by Jessica Cruz
Climate change is one of the wicked problems of our times. It is well established that human activity is the primary cause for drastic changes in the climate over the last seventy years. However, public opinion on climate change is multidimensional, dynamic, and differentiated – these dimensions include beliefs about anthropogenic climate change, perceptions of climate change risks, concern about its seriousness, and thoughts on what should be done to address it (Shwom et al., 2015). Although individual behavior change is seen as a key strategy, public engagement remains limited (Fernandez et al., 2016). Improving our understanding of what affects engagement and individuals’ everyday environment-friendly behavior could thus play an important role in improving the efficacy of climate-related policies.
Angela Siefer, founder and executive director of the Ohio-based National Digital Inclusion Alliance (NDIA), has done digital equity work dating back to the ’90s. Up until 2019, Siefer was encountering many public officials who did not understand what digital equity was or why it mattered despite the increased digitalization of the government over the past years (Quaintance, 2022). Nowadays, however, Siefer rarely needs to explain. When COVID-19 hit, governments at all levels realized that the modernization of government and the world did not benefit everyone. Students were left unable to join Zoom classes. Seniors couldn’t visit doctors remotely, and Americans struggled to access their pandemic benefits. All these issues pushed digital equity as a necessary focus in the state government’s digital initiatives.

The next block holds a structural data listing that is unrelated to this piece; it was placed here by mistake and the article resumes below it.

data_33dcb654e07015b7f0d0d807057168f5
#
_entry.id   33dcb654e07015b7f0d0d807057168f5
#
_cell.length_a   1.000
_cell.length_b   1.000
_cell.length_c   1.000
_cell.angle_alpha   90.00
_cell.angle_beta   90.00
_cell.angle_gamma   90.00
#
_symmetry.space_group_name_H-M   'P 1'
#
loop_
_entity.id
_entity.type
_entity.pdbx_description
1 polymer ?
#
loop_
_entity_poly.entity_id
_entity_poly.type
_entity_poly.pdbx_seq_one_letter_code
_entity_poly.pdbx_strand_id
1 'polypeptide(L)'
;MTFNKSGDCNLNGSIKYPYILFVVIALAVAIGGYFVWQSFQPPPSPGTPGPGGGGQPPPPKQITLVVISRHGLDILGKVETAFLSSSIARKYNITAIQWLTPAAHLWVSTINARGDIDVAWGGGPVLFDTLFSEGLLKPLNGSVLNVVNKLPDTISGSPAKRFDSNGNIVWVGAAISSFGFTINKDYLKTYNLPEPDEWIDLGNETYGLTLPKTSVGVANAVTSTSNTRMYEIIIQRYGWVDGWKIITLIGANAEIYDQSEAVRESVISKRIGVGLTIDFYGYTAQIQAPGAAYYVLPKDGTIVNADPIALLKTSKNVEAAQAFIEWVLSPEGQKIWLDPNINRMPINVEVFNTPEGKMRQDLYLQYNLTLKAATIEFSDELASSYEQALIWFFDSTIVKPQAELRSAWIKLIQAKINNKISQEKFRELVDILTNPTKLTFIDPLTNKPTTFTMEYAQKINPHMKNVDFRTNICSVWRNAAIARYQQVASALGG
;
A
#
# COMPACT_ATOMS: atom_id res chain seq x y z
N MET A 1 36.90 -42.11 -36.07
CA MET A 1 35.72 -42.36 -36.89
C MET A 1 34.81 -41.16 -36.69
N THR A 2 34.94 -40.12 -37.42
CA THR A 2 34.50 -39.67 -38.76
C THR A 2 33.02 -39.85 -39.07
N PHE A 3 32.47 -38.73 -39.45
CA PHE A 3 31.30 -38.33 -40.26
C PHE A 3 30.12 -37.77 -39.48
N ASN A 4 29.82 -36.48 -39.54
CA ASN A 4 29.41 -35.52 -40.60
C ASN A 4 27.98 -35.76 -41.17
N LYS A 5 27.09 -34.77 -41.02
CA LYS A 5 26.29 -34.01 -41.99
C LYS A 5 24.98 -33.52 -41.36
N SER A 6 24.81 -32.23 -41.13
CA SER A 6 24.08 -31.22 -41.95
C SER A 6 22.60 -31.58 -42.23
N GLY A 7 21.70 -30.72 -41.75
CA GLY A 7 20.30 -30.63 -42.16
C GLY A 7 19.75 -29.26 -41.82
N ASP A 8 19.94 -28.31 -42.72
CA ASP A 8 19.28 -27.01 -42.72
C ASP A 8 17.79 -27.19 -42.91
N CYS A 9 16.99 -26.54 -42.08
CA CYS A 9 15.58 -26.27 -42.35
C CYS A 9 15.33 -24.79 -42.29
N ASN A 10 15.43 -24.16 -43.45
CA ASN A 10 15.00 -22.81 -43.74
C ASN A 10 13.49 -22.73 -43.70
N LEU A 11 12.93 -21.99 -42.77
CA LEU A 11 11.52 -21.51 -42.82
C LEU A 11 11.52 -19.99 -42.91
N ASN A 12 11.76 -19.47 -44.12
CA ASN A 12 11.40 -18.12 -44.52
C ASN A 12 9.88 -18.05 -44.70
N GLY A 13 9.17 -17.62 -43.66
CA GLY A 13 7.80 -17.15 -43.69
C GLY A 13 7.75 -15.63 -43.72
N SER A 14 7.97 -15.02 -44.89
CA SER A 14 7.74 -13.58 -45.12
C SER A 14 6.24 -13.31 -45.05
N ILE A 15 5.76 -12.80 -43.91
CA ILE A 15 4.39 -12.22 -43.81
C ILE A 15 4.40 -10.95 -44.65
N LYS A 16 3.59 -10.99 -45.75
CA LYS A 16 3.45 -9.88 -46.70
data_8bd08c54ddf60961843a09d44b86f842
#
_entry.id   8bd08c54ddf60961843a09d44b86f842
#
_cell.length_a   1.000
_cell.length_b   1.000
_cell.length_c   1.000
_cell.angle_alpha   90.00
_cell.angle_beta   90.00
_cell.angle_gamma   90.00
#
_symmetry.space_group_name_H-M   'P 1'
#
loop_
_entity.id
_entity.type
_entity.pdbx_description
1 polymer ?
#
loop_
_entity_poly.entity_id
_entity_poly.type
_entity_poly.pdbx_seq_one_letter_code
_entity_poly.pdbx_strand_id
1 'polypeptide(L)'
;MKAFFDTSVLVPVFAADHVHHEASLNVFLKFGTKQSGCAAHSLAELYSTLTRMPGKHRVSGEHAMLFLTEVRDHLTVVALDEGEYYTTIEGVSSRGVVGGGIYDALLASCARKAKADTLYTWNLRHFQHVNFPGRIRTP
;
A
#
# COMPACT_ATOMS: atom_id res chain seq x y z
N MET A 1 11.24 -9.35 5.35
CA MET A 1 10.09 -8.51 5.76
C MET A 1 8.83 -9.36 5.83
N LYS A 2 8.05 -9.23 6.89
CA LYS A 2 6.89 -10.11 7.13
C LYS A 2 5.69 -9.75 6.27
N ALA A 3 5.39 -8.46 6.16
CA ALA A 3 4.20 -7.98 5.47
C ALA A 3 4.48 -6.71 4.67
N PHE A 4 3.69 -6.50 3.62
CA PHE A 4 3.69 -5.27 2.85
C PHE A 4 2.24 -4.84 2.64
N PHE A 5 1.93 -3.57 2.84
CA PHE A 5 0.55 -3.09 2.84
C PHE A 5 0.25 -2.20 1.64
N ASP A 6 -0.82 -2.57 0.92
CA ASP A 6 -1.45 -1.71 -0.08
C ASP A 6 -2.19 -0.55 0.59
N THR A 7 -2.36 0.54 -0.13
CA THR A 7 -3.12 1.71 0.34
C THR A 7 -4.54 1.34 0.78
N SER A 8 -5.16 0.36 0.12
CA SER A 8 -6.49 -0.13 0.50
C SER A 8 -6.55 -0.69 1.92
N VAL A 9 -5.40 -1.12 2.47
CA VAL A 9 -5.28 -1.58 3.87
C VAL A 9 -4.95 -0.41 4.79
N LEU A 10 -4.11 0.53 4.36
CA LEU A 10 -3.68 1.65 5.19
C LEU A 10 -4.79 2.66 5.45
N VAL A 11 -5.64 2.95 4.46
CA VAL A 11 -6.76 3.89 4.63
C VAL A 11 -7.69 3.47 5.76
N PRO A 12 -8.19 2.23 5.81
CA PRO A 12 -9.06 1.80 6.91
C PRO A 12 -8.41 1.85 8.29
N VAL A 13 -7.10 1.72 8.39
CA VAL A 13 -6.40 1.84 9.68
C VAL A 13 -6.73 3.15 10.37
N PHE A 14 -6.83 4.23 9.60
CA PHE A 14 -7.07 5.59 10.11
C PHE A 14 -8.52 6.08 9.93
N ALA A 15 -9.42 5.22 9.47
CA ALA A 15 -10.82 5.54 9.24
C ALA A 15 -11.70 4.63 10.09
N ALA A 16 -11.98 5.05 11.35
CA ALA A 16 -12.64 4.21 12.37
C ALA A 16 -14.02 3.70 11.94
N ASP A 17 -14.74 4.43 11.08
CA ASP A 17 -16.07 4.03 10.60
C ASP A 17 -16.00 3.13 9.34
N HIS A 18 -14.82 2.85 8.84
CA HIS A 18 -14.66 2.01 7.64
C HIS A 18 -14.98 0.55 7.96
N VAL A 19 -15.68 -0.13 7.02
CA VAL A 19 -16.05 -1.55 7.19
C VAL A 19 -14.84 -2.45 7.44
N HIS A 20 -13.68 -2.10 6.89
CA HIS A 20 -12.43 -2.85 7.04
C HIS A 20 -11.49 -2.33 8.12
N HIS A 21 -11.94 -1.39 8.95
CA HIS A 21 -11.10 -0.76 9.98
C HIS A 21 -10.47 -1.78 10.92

To examine how digital equity has shaped the state government’s digital initiatives since the pandemic, it’s important to look at the State Chief Information Officers (CIOs) priorities over the years. State CIOs are the top IT officials for state governments, and they are at the center of digital initiatives in state governments (Mazella, 2021). All of the state CIOs in the United States get together at the National Association of State Chief Information Officers (NASCIO) Conference every year to set a list of their top 10 priorities for the upcoming year. Their priorities show that once COVID hit, State CIOs were determined to ensure that their digital efforts were not only continuing to modernize government, but also ensure they were equitable.
Expanding broadband connectivity has become an increasingly important priority for State CIOs after the pandemic. In 2019, State CIOs ranked broadband connectivity as #9 in their top 10 priorities, but in 2020, broadband connectivity jumped to the #4 spot. While broadband connectivity was considered a priority for CIOs before the pandemic, the 2020 State CIO Survey stated that the pandemic proved to CIOs that an expansive and reliable broadband network was needed more than ever to make their efforts towards a digital government accessible and successful (NASCIO, 2020). Broadband continues to be a pressing issue for CIOs as broadband connectivity jumped up once again to #3 in 2021.
Digital government/digital services is another priority for State CIOs that has shifted to be more equitable since the pandemic. While digital government/digital services has been ranked #2 in priorities for State CIOs since 2019, it wasn’t until the 2020 CIO Survey when increasing public participation became a priority for digital services/digital government for more than two-thirds of State CIOs (NASCIO, 2020). The increased permanency of digital services for states after the pandemic put equitable digital services as a duty for State CIOs.
As the article “Why Government Needs to Design for Digital Equity” states nicely, “The pandemic exposed how digital initiatives make assumptions about users, which often exclude those with more unique lives than designers anticipated. Americans are becoming increasingly aware that digital systems often do not equally include those who need them most” (Eggers & Causey, 2022). There seems to be hope as State CIOs and state governments shift in becoming more digitally equitable as they build their digital infrastructure and expand access to digital resources and design their digital services to be user-friendly to all Americans.